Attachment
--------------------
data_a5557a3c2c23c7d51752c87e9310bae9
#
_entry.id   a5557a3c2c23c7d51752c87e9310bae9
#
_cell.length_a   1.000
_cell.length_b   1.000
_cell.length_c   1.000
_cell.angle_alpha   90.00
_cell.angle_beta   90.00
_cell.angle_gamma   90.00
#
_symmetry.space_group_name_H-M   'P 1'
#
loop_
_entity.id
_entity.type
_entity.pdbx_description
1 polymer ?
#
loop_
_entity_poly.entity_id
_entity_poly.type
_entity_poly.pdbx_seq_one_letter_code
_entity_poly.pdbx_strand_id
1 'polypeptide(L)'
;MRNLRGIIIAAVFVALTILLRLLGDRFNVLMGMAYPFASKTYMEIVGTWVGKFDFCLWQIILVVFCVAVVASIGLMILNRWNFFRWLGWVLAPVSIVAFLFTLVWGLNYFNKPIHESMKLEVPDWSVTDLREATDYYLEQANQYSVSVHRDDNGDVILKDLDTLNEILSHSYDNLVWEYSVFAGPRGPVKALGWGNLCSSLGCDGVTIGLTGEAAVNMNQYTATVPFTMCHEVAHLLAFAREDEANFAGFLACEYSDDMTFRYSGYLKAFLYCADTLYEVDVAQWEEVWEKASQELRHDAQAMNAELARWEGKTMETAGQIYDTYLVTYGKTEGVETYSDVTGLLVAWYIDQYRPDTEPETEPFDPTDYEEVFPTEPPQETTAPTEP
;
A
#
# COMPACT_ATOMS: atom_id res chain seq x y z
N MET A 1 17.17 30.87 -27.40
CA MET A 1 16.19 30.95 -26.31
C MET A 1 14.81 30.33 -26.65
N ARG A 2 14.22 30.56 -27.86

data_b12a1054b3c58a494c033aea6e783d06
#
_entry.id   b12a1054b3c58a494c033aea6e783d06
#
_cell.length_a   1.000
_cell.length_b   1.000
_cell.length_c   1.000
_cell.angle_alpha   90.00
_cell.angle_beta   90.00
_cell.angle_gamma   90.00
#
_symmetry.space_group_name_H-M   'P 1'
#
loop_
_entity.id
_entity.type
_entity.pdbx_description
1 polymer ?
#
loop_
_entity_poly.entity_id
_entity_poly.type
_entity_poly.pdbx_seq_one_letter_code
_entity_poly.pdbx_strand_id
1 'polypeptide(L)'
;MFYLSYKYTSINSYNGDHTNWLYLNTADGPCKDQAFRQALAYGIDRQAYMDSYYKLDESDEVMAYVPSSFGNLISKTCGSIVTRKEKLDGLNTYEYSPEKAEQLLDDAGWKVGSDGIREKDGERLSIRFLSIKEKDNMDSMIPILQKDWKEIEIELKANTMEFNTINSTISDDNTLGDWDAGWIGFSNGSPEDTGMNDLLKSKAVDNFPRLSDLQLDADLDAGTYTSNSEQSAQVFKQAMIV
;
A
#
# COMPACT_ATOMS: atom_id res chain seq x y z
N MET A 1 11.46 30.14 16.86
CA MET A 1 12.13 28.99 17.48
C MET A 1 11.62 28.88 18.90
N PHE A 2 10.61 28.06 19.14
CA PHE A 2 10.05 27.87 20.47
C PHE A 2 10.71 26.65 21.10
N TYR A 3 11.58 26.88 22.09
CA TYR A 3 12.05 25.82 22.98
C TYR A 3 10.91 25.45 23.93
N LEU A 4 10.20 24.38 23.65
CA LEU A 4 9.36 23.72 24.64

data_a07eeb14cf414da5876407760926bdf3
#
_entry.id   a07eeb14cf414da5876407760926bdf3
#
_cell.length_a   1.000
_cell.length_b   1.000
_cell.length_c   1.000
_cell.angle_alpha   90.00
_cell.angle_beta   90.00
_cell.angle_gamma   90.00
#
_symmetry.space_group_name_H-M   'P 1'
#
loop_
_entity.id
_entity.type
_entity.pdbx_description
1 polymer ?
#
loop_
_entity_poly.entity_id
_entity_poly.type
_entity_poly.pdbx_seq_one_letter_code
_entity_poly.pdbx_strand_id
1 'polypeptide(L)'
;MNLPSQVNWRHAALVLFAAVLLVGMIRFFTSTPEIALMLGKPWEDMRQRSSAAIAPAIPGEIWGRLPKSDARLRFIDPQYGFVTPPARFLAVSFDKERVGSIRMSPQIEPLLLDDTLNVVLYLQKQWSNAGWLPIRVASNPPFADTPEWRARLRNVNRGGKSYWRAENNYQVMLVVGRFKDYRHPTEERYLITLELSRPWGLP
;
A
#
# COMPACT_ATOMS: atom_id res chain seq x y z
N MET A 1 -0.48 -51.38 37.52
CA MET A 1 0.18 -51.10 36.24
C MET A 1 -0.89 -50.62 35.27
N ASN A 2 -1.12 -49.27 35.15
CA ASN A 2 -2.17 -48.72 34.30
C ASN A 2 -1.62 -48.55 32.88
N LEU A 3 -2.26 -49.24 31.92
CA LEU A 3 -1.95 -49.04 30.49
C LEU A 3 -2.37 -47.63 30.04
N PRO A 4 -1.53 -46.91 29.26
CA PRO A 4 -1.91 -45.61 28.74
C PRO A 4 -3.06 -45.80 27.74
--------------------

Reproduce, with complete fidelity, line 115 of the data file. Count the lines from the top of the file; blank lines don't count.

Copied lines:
N PRO A 4 -1.53 -46.91 29.26